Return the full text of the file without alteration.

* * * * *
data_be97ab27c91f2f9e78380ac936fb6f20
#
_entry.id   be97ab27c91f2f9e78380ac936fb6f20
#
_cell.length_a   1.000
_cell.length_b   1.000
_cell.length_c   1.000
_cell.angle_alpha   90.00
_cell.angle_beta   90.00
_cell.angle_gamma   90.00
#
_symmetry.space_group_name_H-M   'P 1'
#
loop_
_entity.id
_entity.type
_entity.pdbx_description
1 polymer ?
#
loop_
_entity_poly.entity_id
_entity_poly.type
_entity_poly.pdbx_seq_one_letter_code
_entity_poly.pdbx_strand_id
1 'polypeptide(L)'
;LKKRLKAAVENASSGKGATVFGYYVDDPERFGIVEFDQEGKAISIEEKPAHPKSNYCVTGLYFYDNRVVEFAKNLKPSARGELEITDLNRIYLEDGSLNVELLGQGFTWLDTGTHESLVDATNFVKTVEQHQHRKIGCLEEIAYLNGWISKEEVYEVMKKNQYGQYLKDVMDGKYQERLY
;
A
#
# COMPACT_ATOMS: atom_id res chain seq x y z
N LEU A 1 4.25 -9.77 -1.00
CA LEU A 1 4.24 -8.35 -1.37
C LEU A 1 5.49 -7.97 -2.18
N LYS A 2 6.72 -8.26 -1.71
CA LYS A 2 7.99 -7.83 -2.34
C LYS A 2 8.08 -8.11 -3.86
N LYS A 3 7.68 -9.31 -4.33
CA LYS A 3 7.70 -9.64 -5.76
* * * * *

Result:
data_be97ab27c91f2f9e78380ac936fb6f20
#
_entry.id   be97ab27c91f2f9e78380ac936fb6f20
#
_cell.length_a   1.000
_cell.length_b   1.000
_cell.length_c   1.000
_cell.angle_alpha   90.00
_cell.angle_beta   90.00
_cell.angle_gamma   90.00
#
_symmetry.space_group_name_H-M   'P 1'
#
loop_
_entity.id
_entity.type
_entity.pdbx_description
1 polymer ?
#
loop_
_entity_poly.entity_id
_entity_poly.type
_entity_poly.pdbx_seq_one_letter_code
_entity_poly.pdbx_strand_id
1 'polypeptide(L)'
;LKKRLKAAVENASSGKGATVFGYYVDDPERFGIVEFDQEGKAISIEEKPAHPKSNYCVTGLYFYDNRVVEFAKNLKPSARGELEITDLNRIYLEDGSLNVELLGQGFTWLDTGTHESLVDATNFVKTVEQHQHRKIGCLEEIAYLNGWISKEEVYEVMKKNQYGQYLKDVMDGKYQERLY
;
A
#
# COMPACT_ATOMS: atom_id res chain seq x y z
N LEU A 1 4.25 -9.77 -1.00
CA LEU A 1 4.24 -8.35 -1.37
C LEU A 1 5.49 -7.97 -2.18
N LYS A 2 6.72 -8.26 -1.71
CA LYS A 2 7.99 -7.83 -2.34
C LYS A 2 8.08 -8.11 -3.86
N LYS A 3 7.68 -9.31 -4.33
CA LYS A 3 7.70 -9.64 -5.76